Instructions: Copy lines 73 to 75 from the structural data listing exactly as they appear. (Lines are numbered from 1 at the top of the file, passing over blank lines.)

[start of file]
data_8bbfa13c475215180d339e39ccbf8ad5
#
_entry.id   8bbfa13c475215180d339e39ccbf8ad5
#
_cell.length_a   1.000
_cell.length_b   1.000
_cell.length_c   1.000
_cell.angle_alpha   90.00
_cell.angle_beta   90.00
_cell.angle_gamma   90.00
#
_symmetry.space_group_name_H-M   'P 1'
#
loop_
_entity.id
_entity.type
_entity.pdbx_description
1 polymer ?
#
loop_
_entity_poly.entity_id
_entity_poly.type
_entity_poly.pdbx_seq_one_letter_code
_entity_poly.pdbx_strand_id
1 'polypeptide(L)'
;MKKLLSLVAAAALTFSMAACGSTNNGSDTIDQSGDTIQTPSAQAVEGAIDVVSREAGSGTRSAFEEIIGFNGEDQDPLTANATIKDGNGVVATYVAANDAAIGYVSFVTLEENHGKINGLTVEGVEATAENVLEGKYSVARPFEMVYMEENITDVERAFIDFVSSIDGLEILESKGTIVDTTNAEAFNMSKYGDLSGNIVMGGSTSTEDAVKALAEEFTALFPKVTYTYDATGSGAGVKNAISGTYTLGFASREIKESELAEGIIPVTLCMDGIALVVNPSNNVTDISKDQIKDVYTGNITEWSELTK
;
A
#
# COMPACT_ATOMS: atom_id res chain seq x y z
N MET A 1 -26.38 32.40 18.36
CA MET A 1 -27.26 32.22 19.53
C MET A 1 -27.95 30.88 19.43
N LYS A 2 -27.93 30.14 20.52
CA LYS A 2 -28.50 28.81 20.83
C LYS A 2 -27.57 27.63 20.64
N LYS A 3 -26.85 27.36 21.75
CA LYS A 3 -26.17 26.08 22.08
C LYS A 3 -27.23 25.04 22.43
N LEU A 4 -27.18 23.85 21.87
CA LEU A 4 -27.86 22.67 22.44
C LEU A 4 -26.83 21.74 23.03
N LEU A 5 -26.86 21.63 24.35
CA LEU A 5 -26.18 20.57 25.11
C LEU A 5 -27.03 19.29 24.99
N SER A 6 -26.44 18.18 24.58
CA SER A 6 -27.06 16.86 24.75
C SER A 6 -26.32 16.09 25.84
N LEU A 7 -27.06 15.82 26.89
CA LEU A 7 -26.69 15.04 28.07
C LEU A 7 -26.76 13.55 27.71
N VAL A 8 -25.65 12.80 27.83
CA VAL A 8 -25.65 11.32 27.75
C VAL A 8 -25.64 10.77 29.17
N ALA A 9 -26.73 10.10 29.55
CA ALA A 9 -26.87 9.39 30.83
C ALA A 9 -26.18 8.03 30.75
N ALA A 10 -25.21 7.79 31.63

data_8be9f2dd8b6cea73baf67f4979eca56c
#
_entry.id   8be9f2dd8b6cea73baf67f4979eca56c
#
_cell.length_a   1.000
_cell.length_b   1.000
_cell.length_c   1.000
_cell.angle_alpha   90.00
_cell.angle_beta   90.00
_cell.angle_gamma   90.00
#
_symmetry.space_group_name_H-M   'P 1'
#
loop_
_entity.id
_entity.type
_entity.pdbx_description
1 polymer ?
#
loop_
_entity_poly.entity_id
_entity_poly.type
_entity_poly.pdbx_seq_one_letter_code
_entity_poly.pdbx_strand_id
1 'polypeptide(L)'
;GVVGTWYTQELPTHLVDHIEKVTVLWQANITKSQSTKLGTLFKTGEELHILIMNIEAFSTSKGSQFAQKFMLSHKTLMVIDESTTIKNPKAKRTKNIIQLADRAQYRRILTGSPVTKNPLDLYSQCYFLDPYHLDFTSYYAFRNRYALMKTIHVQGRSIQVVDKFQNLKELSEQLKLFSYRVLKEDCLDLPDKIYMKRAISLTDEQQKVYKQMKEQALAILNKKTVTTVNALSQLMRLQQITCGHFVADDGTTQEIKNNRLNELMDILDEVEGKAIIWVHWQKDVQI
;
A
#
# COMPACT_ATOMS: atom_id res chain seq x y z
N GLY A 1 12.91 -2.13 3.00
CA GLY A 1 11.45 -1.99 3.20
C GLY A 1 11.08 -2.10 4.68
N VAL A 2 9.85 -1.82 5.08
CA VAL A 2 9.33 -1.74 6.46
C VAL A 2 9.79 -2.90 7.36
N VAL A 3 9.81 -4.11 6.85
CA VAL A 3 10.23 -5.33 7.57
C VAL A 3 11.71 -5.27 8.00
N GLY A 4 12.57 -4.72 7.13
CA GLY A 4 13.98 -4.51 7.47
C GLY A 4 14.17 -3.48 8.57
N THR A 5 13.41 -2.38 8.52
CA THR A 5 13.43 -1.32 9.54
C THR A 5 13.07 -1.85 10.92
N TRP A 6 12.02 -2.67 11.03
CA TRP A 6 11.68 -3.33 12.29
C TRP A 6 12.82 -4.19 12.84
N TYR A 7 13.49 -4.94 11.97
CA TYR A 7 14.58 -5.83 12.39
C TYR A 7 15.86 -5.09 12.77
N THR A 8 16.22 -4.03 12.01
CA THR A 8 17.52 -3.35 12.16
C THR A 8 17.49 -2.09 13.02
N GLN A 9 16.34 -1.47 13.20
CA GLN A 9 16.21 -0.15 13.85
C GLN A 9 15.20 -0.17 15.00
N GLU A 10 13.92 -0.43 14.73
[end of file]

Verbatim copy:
_entity.id
_entity.type
_entity.pdbx_description